First noticeable omission compared to the Beta 1 (the October CTP escaped me), is Deploy to My Computer! Where has it gone? That was way cool (previously mentioned it in passing here - penultimate paragraph) and I hope it will come back before Whidbey RTMs. UPDATE: If you also want this feature back, GO VOTE FOR IT NOW (it has been cut and is not on the list for RTM.

Looking into the above further, I actually try to execute a CF exe on the desktop and it fails to find the right assemblies (exception and death). This also worked before and works today with VS2003! So I move the exe to the actual directory where the CF assemblies are, and now it works... interesting.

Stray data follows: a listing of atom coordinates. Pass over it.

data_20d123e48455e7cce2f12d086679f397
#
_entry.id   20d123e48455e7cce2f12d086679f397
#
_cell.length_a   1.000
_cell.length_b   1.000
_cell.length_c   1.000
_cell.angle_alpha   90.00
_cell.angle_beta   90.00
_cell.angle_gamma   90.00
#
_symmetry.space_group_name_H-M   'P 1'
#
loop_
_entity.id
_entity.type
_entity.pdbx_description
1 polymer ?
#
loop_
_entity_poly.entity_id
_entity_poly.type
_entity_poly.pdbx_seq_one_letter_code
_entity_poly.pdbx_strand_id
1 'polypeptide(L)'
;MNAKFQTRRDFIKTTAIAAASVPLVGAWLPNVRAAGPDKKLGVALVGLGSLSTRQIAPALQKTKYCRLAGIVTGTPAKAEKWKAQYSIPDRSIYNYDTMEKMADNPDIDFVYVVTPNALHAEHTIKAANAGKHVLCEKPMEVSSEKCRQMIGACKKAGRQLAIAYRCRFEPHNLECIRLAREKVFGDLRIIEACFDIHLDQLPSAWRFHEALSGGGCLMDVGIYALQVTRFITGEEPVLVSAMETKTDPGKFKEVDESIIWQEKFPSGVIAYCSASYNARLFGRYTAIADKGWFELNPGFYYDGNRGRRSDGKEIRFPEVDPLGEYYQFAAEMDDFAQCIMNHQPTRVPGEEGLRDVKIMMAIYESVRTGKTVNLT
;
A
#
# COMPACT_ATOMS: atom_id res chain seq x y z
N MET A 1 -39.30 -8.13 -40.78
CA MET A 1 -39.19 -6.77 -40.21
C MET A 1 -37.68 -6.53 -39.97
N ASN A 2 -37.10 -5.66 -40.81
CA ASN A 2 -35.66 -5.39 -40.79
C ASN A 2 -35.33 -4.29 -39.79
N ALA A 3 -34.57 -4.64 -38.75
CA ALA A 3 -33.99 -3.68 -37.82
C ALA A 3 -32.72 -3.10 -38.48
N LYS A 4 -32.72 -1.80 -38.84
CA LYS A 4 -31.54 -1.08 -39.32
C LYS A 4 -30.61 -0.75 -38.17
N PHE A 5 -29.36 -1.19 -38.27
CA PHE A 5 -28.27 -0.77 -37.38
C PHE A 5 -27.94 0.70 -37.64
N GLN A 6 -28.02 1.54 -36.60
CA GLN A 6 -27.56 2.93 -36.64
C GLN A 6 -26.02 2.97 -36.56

Major setback now: I cannot debug with the emulators (I am running XP in a VPC). This worked in Beta 1, so it is either a step backwards or something wrong with my installation. Just running up the emulators works fine, by the way. Taking that last step further, I decide to manually copy the exe to the emulator (even a plain deploy with VS doesn't work). I can now run the exe and have a play with it (after also copying the CF 2.0 cab and installing it, of course). BTW, sharing files is made much easier with the direct option to have a "Shared Folder" in the options of the emulator; it then appears as "Storage Card" in the image. UPDATE: Got emulator debugging working with thanks to Amit Chopra (Brian Chamberlain really).